Affidavit: Thresholds of Visibility
First published at Affidavit
You can’t beat the primitive, electric thrill of unearthing a secret, as breathtakingly depicted in Michelangelo Antonioni’s 1966 masterpiece, Blow-Up. A fashion photographer, after secretly photographing a couple in the park, notices something strange in the developed images. Curious, he enlarges various sections, zooming into their black and white grains. Concealed in the bushes is the blur of a man’s face, and a gun pointing directly at the couple—or could that just be leaves?
We see the photographer filling in the gaps, constructing a narrative from fragments. He runs around the studio, his exhilaration palpable. “Something fantastic has happened!” he tells a friend on the phone, “Somebody was trying to kill somebody else!” He then returns to another magnification, another blow-up, from a photograph taken moments later: in it we see a body, supine on the grass. Blowing it up once more, the body becomes an indecipherable smear.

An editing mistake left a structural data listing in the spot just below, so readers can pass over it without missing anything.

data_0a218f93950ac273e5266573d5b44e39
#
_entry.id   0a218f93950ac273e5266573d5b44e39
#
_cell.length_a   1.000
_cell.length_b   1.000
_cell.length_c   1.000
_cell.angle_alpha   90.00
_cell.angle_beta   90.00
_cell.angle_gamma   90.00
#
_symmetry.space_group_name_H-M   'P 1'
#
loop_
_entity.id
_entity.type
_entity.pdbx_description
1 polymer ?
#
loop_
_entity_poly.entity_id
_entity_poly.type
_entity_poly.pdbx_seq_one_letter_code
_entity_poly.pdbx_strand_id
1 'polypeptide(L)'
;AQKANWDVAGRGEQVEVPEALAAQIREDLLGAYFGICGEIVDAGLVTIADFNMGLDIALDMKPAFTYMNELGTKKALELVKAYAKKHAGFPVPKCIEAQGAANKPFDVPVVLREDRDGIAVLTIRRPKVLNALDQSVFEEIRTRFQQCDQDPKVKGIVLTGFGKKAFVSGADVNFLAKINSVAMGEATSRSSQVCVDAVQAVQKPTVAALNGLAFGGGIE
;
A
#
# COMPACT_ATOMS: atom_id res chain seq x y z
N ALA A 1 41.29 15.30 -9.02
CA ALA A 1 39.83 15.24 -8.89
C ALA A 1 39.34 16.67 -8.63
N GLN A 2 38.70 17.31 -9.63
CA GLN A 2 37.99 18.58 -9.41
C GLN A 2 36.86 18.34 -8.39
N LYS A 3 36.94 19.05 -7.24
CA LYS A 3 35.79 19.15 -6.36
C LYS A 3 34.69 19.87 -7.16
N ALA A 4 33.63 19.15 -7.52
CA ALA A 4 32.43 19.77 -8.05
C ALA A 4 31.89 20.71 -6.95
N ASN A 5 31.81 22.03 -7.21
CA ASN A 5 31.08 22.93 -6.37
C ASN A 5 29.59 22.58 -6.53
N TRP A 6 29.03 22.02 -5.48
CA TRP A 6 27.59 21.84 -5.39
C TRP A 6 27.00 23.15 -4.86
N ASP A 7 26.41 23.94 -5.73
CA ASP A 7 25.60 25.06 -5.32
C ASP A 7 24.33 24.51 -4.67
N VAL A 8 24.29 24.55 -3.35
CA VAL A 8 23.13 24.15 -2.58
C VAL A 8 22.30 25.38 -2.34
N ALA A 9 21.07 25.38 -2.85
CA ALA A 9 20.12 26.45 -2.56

Particles, if small and plentiful enough, take on the appearance of a whole. This is true for drizzle, which from afar resembles continuous sheets of fog. It’s true for your own body, made up of cells and atoms. This is true for photographs. Even if we know a photograph is little more than huddled pixels, we still suppose that it is somehow whole, a smooth and exact rendering of a single moment snatched from reality. We talk about seeing “the whole picture,” which of course we might, but it’s a picture all the same. This optical illusion can lead to mistakes.